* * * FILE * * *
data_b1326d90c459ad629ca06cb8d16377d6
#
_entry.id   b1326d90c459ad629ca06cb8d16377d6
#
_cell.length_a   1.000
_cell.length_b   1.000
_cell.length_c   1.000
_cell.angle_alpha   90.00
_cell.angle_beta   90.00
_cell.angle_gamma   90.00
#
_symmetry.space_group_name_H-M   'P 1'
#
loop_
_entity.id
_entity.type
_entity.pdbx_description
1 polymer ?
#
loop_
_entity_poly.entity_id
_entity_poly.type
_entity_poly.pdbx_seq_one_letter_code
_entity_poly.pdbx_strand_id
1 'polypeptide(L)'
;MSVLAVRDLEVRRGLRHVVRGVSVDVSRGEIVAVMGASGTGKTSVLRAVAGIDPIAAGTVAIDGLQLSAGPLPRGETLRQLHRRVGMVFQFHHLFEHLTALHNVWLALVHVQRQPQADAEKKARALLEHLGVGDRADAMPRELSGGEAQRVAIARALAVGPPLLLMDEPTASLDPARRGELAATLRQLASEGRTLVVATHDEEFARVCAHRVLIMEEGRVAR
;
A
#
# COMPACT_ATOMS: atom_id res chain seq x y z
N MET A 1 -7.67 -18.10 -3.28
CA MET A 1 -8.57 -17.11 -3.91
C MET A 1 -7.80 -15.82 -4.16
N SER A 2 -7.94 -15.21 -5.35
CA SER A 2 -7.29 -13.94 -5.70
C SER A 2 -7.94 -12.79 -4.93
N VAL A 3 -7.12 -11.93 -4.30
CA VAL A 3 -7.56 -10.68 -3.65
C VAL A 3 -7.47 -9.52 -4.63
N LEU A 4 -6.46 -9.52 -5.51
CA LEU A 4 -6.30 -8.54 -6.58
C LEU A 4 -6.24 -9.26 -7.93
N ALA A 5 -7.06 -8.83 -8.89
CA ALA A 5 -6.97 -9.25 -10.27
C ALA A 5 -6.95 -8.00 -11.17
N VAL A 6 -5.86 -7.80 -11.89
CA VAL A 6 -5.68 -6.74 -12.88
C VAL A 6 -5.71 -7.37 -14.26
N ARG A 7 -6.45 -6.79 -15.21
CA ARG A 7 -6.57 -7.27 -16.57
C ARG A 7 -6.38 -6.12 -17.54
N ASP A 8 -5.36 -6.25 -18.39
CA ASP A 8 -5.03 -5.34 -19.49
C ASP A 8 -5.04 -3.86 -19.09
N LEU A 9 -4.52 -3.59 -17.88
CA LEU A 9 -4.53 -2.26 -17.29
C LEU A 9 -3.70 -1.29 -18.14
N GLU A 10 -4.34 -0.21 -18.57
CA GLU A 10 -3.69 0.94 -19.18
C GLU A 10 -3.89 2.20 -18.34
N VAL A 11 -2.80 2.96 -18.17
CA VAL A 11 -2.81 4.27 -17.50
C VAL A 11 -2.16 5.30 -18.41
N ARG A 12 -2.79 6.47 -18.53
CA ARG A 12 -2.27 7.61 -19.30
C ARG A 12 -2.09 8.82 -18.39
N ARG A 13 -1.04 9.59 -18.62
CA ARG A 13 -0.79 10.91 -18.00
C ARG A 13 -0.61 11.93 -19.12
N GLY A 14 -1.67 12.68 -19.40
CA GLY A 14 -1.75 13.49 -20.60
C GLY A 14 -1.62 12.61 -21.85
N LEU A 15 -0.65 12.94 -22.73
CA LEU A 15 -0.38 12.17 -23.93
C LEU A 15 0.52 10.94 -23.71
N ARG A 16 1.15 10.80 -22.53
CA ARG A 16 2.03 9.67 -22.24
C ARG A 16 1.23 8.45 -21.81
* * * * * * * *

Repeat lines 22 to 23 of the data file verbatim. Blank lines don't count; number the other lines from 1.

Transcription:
_entity_poly.type
_entity_poly.pdbx_seq_one_letter_code